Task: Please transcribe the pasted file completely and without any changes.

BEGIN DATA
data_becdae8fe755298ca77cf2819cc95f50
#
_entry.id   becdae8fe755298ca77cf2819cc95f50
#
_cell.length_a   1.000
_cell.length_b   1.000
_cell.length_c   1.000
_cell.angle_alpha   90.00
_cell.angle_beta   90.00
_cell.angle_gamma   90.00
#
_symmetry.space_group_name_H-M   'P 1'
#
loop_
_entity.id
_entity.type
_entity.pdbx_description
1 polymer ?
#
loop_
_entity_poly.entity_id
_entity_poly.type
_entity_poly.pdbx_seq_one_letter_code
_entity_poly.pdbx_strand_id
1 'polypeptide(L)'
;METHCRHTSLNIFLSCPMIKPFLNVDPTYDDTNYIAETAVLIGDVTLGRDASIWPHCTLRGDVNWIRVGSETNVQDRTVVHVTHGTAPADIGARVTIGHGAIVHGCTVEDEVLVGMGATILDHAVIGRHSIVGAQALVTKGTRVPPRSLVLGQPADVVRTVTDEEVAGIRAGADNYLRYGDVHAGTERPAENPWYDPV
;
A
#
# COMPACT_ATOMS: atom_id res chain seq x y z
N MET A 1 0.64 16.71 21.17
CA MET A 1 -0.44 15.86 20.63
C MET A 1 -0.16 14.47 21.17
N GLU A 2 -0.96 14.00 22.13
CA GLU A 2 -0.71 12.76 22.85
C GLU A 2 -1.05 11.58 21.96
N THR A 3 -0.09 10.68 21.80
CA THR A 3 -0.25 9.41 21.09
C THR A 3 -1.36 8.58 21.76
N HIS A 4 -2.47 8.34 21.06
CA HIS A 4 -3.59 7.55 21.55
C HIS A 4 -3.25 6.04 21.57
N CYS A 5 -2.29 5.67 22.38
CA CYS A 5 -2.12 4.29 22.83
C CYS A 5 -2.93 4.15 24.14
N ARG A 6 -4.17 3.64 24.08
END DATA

data_becdae8fe755298ca77cf2819cc95f50
#
_entry.id   becdae8fe755298ca77cf2819cc95f50
#
_cell.length_a   1.000
_cell.length_b   1.000
_cell.length_c   1.000
_cell.angle_alpha   90.00
_cell.angle_beta   90.00
_cell.angle_gamma   90.00
#
_symmetry.space_group_name_H-M   'P 1'
#
loop_
_entity.id
_entity.type
_entity.pdbx_description
1 polymer ?
#
loop_
_entity_poly.entity_id
_entity_poly.type
_entity_poly.pdbx_seq_one_letter_code
_entity_poly.pdbx_strand_id
1 'polypeptide(L)'
;METHCRHTSLNIFLSCPMIKPFLNVDPTYDDTNYIAETAVLIGDVTLGRDASIWPHCTLRGDVNWIRVGSETNVQDRTVVHVTHGTAPADIGARVTIGHGAIVHGCTVEDEVLVGMGATILDHAVIGRHSIVGAQALVTKGTRVPPRSLVLGQPADVVRTVTDEEVAGIRAGADNYLRYGDVHAGTERPAENPWYDPV
;
A
#
# COMPACT_ATOMS: atom_id res chain seq x y z
N MET A 1 0.64 16.71 21.17
CA MET A 1 -0.44 15.86 20.63
C MET A 1 -0.16 14.47 21.17
N GLU A 2 -0.96 14.00 22.13
CA GLU A 2 -0.71 12.76 22.85
C GLU A 2 -1.05 11.58 21.96
N THR A 3 -0.09 10.68 21.80
CA THR A 3 -0.25 9.41 21.09
C THR A 3 -1.36 8.58 21.76
N HIS A 4 -2.47 8.34 21.06
CA HIS A 4 -3.59 7.55 21.55
C HIS A 4 -3.25 6.04 21.57
N CYS A 5 -2.29 5.67 22.38
CA CYS A 5 -2.12 4.29 22.83
C CYS A 5 -2.93 4.15 24.14
N ARG A 6 -4.17 3.64 24.08